Each business has bottlenecks, make sure yours are not a deal killer or you have a novel way of solving them. As your company grows and you clear initial hurdles, scalability presents itself as metrics. For example, how much does it cost you to get a customer, and how much does the customer spend with you? While raising further funding rounds VCs look for models where capital is efficiently deployable and will directly produce scale.

Market size

Would you rather invest in a company that makes skateboards, or self- balancing two-wheel scooters? One is an example of a market that is shrinking, while the other that is witnessing explosive growth.

Knowing the market size and its growth potential can be a big differentiator for your start-up. Your business model needs to fill in a gap in the marketplace, create and own that niche, and also be able to transform the market in the process.

Take The Luxury Closet as an example, our business fills in the gap for a high quality customer service, secure online marketplace that buys and sells authentic, pre-owned luxury goods. The Middle East is a $10 billion established luxury market, growing fast, with high internet penetration, which makes the case for starting an online marketplace.

The A-team

Taking the above example of electric scooters: Would you rather invest in an MIT engineer whose family runs an electronics manufacturing company in China, or your friend who works in a bank and loves to ride his two- wheel scooter?

No matter how different and novel your business is, the reality is its success depends entirely on its execution.

At seed stage, VCs put all their faith in the founding team, and thus look for experience. In most cases, founders start a business in a sector they have expertise in, but as they grow they need to surround themselves with a handful of capable, experienced and passionate people with complementary skills to fill in key roles, from technology and customer experience to marketing and finance.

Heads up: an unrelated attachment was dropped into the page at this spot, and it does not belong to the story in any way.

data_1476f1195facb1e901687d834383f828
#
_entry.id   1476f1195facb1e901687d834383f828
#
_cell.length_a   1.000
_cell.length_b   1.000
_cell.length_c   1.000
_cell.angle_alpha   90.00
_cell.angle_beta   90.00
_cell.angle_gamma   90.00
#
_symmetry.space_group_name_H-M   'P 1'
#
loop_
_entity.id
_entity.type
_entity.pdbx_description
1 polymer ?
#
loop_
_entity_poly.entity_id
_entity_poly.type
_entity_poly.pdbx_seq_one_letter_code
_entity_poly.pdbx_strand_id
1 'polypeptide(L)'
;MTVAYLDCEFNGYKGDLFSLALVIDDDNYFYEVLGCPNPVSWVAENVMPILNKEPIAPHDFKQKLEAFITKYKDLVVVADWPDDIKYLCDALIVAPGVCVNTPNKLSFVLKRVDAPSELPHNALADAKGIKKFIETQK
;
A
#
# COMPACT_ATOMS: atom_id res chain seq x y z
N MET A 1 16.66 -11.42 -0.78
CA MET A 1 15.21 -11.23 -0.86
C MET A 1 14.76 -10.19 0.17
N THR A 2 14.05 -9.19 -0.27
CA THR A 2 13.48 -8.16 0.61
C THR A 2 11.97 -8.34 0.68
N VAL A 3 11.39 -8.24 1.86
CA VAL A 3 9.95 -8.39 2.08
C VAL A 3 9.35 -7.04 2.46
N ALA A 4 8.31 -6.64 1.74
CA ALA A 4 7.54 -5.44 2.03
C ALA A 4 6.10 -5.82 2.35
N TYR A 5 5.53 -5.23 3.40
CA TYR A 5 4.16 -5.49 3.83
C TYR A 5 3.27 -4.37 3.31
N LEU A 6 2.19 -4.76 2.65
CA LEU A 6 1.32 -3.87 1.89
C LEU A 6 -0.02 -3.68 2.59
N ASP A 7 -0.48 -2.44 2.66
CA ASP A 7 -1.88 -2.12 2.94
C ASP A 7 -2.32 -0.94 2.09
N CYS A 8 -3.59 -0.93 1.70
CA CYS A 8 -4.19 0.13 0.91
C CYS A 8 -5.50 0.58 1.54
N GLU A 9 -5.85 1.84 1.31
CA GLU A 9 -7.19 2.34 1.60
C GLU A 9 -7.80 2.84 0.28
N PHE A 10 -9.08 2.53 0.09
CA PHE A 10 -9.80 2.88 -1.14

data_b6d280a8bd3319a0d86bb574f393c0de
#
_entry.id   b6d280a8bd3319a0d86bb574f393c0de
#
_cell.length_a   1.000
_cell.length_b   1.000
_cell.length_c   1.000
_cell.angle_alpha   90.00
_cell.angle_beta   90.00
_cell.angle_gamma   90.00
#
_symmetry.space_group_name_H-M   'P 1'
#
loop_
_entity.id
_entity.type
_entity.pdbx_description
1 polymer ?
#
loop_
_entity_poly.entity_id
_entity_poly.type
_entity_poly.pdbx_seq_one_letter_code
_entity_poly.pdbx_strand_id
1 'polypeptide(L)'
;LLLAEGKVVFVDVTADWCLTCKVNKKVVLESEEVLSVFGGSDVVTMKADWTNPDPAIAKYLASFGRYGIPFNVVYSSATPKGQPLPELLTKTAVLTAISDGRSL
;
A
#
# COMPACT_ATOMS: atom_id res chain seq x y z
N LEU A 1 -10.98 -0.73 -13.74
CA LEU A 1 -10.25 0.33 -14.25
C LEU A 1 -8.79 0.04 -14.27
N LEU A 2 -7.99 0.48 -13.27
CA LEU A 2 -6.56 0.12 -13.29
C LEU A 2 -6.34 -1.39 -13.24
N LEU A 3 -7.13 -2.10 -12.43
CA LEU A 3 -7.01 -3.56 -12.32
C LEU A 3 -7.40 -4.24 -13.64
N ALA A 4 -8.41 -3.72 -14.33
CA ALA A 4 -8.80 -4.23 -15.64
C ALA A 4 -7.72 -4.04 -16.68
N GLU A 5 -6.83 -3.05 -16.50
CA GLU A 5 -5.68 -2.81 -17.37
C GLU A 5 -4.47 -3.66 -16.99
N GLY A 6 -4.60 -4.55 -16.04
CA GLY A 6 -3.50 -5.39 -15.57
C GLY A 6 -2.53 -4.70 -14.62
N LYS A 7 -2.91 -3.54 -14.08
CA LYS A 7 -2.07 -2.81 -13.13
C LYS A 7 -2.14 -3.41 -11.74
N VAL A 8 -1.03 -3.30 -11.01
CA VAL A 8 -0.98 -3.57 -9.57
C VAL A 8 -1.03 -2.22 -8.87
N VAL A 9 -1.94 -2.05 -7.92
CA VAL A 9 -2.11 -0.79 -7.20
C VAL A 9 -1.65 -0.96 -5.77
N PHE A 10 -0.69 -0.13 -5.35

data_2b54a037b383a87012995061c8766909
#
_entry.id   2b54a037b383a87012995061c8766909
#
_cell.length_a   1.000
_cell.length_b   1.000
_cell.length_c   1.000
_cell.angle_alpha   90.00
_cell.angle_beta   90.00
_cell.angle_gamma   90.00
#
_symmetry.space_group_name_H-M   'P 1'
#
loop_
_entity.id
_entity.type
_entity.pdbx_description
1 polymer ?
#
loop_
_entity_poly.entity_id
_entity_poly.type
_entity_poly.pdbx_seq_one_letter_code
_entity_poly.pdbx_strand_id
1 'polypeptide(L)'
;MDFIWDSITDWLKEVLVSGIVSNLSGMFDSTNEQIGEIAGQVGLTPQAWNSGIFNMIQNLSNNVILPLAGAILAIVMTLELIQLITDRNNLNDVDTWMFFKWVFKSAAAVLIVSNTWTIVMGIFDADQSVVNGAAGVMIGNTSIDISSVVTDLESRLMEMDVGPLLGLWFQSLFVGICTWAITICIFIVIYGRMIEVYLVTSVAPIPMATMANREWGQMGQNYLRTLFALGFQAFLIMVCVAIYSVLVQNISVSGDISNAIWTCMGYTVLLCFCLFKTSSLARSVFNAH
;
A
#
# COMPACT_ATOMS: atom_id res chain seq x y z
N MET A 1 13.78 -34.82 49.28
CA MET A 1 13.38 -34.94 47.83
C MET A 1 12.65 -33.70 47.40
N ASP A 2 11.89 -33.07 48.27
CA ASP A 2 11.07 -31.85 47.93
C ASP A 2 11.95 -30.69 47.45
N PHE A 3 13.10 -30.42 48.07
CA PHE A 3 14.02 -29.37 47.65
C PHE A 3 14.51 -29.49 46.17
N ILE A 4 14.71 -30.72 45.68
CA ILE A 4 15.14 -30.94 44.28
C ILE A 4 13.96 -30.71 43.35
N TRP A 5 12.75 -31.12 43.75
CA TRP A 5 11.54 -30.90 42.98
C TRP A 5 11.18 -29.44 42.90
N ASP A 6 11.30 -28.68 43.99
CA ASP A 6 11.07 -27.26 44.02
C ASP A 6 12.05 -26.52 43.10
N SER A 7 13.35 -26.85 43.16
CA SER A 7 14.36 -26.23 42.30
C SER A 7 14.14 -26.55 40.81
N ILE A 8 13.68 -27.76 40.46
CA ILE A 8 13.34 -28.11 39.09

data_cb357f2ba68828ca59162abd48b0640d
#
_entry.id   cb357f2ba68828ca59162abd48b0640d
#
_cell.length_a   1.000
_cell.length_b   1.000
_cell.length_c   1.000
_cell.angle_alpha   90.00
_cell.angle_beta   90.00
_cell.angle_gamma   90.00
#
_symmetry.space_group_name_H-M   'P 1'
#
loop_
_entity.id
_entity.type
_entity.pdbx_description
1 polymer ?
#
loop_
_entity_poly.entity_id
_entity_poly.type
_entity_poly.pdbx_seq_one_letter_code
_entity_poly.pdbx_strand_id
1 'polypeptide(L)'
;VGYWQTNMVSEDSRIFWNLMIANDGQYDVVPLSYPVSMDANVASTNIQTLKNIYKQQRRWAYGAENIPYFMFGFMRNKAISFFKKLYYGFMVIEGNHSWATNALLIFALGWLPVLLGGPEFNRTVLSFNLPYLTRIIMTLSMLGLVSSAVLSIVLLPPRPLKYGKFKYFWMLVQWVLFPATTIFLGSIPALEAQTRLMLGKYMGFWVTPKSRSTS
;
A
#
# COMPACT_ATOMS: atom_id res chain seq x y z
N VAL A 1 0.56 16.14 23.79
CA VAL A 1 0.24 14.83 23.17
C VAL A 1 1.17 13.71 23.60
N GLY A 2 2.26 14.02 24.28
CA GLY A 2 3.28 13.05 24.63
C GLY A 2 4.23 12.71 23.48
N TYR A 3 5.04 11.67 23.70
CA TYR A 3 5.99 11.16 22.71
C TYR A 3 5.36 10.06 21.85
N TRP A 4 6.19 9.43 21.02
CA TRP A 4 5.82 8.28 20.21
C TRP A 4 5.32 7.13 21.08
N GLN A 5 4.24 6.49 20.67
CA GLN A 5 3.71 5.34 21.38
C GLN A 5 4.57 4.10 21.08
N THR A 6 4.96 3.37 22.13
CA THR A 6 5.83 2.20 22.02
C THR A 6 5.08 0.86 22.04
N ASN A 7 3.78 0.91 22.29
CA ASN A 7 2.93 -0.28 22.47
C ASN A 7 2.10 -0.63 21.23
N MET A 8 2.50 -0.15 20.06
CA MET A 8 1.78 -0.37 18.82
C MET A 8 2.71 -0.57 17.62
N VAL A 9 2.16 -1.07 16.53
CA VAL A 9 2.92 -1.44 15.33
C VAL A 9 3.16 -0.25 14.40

Again, I can’t emphasise this enough: VCs are not interested in experimenting. They want to know your business is the great bet. In today’s hyper-connected world, it’s almost impossible to come up with an idea that is truly original.  It’s very likely that when you do your research you’ll come across some solutions already being implemented somewhere in the world. That doesn’t mean you discard your idea. Quite the opposite: you take it a step further. You add on to it, fine-tune it, make it better, make it stand out, create a compelling value proposition.

When we were preparing for the launch of The Luxury Closet, we came across several similar businesses based in the US and Asia, but these only strengthened our belief in the potential of our business here, in the Middle East market.

So, we went ahead and we focused on the key metrics that proved we had a full product on our hands - ready to be optimised, and a profitable consumer acquisition plan to go along with it.

Last word:

Always budget your execution plan. You need to know how far the money will get you and the milestones you’ll reach and by when. So, set tangible KPIs to show your investors the progress made and prove your team’s capabilities.

Also, set the time for the next round. Budgeting this way, gives your strategy discipline.

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Posted by: castor

Hi and thanks for the great article. Do you happen to know of any real seed investments made in the Middle East region by VCs? Just to reiterate, with no product ready and no paying customers either.